Al-Mansour’s film is beautifully created and shot in terms of period atmosphere both in the interiors to the dimly lit cobblestone street and vast green Scottish landscape exteriors.  MARY SHELLEY is Saudi Arabian director Haifaa al-Mansour’s second feature after she became film society’s darling with her debut feature WADJDA.  WADJA was the first film made by a female director from Saudi Arabia and the first film from Saudi Arabia o be screened at Cannes.

` But MARY SHELLEY ends up a story without a strong direction with inspiration behind Mary for her books only hinted at.  One assumes it is due to her hardships – such as the haunting of her mother’s death, her distressful love affair and loss of her in infant child.  In the end, the audience is  still left in the dark as to the understanding of what was really at work in the soul of Mary Shelly. 



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Film Review: SORRY TO BOTHER YOU (USA 2018) ***

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Sorry to Bother You Poster

In an alternate present-day version of Oakland, telemarketer Cassius Green discovers a magical key to professional success, propelling him into a macabre universe.


Boots Riley


Boots Riley


SORRY TO BOTHER YOU are the words one often hears on the telephone when called by an annoying telemarketer.  Cassius Green (Lakeith Stanfiled) has just landed the job as one after an interview where he is discovered for bringing in fake trophies and prizes.  He is told that one only needs to read and come to work with a smiling face to get a job.  But one has to stick to the script (STTS), the most important motto and one that is pinned everywhere in notices around the office cubicles.

The film is set in an alternate present-day version of Oakland, where Cassius is having a rough life—living in his uncle’s garage with his girlfriend, Detroit (Tessa Thompson) and struggling to find a job.  Strapped for cash and desperate, he lands a position as a telemarketer, but has difficulty getting people to listen to him—until he discovers a magical key (introduced to him by a fellow telemarketer played by Danny Glover) to customers’ attention: using his “white voice”.   David Cross does Cassius’ white voice.  Cash quickly rises to the top of the telemarketing hierarchy, but risks losing sight of his morals as he achieves greater and greater success.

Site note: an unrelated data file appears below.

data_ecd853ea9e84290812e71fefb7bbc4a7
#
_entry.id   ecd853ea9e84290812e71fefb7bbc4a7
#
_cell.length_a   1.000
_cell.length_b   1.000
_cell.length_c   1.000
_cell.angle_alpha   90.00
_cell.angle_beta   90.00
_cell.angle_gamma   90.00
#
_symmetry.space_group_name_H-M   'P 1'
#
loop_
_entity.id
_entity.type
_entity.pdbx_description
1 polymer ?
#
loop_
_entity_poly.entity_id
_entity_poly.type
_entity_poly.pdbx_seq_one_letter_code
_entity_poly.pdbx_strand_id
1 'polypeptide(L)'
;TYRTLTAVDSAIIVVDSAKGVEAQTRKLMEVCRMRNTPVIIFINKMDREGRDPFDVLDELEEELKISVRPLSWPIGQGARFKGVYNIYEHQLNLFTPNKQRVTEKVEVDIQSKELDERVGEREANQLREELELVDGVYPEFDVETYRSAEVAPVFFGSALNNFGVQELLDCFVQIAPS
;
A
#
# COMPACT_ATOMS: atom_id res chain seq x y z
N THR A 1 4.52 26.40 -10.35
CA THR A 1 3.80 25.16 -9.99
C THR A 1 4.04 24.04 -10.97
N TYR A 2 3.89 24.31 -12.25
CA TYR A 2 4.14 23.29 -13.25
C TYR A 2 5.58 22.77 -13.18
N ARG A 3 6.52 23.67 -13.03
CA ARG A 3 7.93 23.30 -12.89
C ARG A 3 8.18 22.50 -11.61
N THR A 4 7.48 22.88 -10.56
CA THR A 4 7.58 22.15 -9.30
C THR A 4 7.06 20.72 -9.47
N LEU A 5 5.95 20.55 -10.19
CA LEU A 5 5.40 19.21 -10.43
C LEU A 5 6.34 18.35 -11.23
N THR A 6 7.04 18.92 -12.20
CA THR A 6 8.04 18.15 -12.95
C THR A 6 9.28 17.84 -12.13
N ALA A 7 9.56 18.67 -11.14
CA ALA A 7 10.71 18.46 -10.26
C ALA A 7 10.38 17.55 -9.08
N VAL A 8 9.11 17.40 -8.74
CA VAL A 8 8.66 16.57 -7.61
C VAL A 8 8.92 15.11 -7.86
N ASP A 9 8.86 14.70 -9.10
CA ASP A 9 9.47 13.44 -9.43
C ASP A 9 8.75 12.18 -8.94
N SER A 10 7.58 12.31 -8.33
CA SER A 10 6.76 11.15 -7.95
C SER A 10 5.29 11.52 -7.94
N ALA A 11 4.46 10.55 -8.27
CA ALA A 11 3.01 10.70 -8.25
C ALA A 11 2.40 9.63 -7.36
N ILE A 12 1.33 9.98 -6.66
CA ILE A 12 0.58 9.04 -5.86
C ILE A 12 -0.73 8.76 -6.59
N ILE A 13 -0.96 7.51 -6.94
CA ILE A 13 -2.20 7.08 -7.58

Things get crazier when Squeeze (Steven Yeun) organizes a strike.  But Cassius is singled out to become a power seller.  He gets to meet the big guy, Steve Lift (Armie Hammer) and begins working in a stranger environment when the film becomes weirder and weirder as a satire.  Nods are given to the George Orwell’s “Animal Farm” where Boxer the horse is a hard, tireless worker but eventually turned into glue when unable to work any longer.

SORRY TO BOTHER YOU is a complex satire that obviously had a lot of work put into it.  When Cassius gets to work in his cubicle reading his script to a customer in a home, Cassius literally drops into the homes and catches them in odd positions including making love. 

The film contains no real insightful message of things that people do not already know.  Besides having really impressive sets and art direction, and really hard effort put, the film is a mixed mess.  One has to complement the superb coordination of work by the set and art director and writer/director Boots Riley.  Riley follows the company’s motto of sticking to his script though diverting into surrealism as much as opportunities arise.  One thing to be learnt from this effort is that there need be some order in the creation of a satire on disorder.

For all that has been described this overlong feeling film running at 105 minutes feels really boring for the first 30 minutes or so, as Riley sets up the stage for his satire.  His film then kicks into action and pretty crazy action at that.

Though Riley’s SORRY TO BOTHER YOU might be a textbook example of maximum effort and minimum results, one cannot help but give the man (who is supposed to be an activist, musician and artist) credit for trying.  It is this trying and effort that gives his film the most pleasure.